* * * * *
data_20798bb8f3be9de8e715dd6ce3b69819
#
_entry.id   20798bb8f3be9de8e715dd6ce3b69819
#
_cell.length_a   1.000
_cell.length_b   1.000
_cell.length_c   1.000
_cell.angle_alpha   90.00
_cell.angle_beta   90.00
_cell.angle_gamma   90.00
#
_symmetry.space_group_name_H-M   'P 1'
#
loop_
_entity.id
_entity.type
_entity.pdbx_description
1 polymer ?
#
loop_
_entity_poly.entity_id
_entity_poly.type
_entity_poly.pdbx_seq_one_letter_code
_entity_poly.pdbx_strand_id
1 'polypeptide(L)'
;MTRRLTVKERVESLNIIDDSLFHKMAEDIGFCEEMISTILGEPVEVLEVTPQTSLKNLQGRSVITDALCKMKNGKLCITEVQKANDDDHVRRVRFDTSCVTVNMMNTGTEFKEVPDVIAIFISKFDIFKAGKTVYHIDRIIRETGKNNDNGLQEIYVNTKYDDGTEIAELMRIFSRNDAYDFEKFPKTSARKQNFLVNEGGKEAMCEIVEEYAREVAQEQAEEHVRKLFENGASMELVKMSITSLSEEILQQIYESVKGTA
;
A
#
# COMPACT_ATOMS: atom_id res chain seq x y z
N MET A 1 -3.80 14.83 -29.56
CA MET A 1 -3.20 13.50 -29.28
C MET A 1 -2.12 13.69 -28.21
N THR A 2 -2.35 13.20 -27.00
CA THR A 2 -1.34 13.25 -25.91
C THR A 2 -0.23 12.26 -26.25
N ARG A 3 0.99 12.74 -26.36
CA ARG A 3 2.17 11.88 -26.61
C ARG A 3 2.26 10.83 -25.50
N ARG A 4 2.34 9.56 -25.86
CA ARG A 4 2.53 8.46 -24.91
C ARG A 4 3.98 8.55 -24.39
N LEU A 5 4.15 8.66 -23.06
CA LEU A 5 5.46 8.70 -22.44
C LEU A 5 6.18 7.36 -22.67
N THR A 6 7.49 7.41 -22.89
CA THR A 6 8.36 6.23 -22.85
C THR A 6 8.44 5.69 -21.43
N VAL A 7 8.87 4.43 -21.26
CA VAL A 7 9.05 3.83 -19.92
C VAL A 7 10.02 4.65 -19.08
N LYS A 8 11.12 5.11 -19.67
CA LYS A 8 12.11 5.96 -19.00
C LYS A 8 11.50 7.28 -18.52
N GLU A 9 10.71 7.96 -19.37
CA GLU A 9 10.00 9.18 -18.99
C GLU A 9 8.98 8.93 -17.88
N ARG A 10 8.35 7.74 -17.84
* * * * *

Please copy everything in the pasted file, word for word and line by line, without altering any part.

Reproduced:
data_20798bb8f3be9de8e715dd6ce3b69819
#
_entry.id   20798bb8f3be9de8e715dd6ce3b69819
#
_cell.length_a   1.000
_cell.length_b   1.000
_cell.length_c   1.000
_cell.angle_alpha   90.00
_cell.angle_beta   90.00
_cell.angle_gamma   90.00
#
_symmetry.space_group_name_H-M   'P 1'
#
loop_
_entity.id
_entity.type
_entity.pdbx_description
1 polymer ?
#
loop_
_entity_poly.entity_id
_entity_poly.type
_entity_poly.pdbx_seq_one_letter_code
_entity_poly.pdbx_strand_id
1 'polypeptide(L)'
;MTRRLTVKERVESLNIIDDSLFHKMAEDIGFCEEMISTILGEPVEVLEVTPQTSLKNLQGRSVITDALCKMKNGKLCITEVQKANDDDHVRRVRFDTSCVTVNMMNTGTEFKEVPDVIAIFISKFDIFKAGKTVYHIDRIIRETGKNNDNGLQEIYVNTKYDDGTEIAELMRIFSRNDAYDFEKFPKTSARKQNFLVNEGGKEAMCEIVEEYAREVAQEQAEEHVRKLFENGASMELVKMSITSLSEEILQQIYESVKGTA
;
A
#
# COMPACT_ATOMS: atom_id res chain seq x y z
N MET A 1 -3.80 14.83 -29.56
CA MET A 1 -3.20 13.50 -29.28
C MET A 1 -2.12 13.69 -28.21
N THR A 2 -2.35 13.20 -27.00
CA THR A 2 -1.34 13.25 -25.91
C THR A 2 -0.23 12.26 -26.25
N ARG A 3 0.99 12.74 -26.36
CA ARG A 3 2.17 11.88 -26.61
C ARG A 3 2.26 10.83 -25.50
N ARG A 4 2.34 9.56 -25.86
CA ARG A 4 2.53 8.46 -24.91
C ARG A 4 3.98 8.55 -24.39
N LEU A 5 4.15 8.66 -23.06
CA LEU A 5 5.46 8.70 -22.44
C LEU A 5 6.18 7.36 -22.67
N THR A 6 7.49 7.41 -22.89
CA THR A 6 8.36 6.23 -22.85
C THR A 6 8.44 5.69 -21.43
N VAL A 7 8.87 4.43 -21.26
CA VAL A 7 9.05 3.83 -19.92
C VAL A 7 10.02 4.65 -19.08
N LYS A 8 11.12 5.11 -19.67
CA LYS A 8 12.11 5.96 -19.00
C LYS A 8 11.50 7.28 -18.52
N GLU A 9 10.71 7.96 -19.37
CA GLU A 9 10.00 9.18 -18.99
C GLU A 9 8.98 8.93 -17.88
N ARG A 10 8.35 7.74 -17.84